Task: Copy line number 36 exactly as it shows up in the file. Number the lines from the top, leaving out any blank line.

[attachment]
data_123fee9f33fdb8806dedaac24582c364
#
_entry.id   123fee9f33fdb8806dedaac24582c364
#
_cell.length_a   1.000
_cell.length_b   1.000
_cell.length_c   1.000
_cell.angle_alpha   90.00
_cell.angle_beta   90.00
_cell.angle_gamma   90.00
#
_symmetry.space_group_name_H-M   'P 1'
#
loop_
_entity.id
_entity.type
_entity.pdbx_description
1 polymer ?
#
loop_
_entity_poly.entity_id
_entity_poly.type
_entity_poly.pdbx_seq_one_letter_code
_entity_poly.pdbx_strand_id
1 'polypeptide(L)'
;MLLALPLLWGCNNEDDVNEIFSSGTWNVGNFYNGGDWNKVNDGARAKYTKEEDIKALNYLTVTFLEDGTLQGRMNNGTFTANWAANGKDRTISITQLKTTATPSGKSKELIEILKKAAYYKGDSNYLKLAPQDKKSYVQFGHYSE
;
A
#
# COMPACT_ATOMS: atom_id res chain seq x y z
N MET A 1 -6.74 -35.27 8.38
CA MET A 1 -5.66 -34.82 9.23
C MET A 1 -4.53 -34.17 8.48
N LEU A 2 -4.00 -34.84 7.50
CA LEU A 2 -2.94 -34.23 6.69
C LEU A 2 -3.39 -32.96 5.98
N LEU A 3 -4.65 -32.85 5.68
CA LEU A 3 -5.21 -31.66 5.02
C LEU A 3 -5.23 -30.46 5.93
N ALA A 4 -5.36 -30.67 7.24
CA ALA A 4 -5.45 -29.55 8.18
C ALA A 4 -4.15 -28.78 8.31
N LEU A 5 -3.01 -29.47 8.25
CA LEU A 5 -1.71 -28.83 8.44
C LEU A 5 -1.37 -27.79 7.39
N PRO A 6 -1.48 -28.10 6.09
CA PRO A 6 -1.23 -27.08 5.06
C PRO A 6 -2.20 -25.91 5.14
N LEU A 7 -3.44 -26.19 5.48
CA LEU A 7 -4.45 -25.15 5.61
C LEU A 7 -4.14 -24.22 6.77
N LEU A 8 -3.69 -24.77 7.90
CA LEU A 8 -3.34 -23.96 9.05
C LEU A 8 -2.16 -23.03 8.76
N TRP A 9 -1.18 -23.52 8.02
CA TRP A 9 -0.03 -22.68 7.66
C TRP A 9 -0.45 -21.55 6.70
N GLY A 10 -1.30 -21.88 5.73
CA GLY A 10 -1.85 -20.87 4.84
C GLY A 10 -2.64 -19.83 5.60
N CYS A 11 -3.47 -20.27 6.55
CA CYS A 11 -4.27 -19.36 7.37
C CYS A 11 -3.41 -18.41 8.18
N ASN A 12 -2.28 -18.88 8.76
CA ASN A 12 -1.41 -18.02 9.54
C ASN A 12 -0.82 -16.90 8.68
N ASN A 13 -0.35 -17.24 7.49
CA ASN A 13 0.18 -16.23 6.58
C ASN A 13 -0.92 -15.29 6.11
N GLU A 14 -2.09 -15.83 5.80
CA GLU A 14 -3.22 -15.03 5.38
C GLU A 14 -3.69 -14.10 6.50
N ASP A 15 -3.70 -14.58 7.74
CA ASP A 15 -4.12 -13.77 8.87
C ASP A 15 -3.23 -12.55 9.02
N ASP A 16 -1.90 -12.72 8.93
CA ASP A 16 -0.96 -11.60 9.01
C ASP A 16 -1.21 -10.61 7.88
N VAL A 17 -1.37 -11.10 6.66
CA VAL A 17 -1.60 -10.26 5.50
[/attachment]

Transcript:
C LEU A 2 -3.39 -32.96 5.98